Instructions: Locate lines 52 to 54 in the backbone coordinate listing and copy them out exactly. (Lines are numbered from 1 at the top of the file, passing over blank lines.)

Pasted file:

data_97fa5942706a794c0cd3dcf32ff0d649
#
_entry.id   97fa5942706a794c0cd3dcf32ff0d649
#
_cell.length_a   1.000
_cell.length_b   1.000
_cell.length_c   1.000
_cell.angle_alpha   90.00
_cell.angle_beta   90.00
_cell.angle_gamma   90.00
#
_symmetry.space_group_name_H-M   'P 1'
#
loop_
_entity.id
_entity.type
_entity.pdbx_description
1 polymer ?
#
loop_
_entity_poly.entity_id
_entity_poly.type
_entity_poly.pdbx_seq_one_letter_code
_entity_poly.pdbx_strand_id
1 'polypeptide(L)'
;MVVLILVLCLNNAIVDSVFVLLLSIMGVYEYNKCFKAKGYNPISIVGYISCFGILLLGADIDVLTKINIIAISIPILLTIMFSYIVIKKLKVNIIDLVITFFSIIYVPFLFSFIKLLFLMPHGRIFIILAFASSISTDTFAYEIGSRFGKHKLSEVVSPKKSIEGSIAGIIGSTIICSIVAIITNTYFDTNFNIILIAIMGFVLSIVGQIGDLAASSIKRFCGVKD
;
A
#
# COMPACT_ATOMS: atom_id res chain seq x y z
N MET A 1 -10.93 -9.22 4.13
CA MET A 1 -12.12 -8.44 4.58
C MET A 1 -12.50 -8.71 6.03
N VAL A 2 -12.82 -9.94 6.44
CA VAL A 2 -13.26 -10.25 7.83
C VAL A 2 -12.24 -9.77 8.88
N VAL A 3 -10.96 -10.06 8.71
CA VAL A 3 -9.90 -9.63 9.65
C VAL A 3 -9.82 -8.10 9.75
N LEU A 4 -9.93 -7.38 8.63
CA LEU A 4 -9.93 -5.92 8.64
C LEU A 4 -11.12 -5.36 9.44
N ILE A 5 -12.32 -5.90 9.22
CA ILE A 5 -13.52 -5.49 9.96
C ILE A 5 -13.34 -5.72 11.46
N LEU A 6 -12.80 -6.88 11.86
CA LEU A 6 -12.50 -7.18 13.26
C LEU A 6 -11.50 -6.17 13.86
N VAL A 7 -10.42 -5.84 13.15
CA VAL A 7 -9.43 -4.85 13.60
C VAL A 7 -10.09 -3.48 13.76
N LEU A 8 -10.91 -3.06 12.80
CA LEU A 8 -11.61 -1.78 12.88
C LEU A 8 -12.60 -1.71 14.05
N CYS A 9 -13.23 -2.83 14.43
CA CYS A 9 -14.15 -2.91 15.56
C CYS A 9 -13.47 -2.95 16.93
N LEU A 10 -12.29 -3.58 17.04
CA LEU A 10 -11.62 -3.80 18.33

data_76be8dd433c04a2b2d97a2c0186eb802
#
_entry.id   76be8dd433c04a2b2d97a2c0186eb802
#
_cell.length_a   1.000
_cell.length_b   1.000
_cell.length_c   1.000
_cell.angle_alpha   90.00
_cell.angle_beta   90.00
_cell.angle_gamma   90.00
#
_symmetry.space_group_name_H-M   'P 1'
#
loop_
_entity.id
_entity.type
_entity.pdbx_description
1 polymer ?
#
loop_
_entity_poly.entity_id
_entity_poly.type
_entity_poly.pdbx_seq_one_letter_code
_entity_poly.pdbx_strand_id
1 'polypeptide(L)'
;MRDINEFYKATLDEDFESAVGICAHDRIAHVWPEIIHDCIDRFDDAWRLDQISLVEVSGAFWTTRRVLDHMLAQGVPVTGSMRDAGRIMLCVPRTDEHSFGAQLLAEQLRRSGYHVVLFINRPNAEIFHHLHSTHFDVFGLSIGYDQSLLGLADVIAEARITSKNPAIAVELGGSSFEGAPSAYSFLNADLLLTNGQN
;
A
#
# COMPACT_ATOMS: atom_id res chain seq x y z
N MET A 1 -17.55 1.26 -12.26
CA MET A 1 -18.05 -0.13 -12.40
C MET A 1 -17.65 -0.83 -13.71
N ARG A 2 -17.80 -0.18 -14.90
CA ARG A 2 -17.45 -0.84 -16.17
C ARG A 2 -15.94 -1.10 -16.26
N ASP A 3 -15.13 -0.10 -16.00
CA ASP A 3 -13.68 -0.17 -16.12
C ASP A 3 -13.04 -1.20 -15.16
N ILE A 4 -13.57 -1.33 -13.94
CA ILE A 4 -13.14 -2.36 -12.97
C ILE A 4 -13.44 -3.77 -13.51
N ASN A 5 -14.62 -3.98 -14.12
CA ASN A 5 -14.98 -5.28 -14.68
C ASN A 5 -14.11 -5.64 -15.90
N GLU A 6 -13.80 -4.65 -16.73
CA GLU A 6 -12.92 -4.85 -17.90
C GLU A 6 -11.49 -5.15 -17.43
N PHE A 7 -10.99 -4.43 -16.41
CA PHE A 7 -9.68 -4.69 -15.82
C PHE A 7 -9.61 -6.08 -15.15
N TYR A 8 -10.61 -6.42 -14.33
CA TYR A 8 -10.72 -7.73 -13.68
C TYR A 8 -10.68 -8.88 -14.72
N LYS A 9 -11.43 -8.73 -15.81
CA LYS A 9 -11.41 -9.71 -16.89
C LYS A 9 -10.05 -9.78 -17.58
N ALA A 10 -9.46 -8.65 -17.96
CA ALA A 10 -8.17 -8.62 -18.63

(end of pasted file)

N LEU A 8 -10.91 -3.06 12.80
CA LEU A 8 -11.61 -1.78 12.88
C LEU A 8 -12.60 -1.71 14.05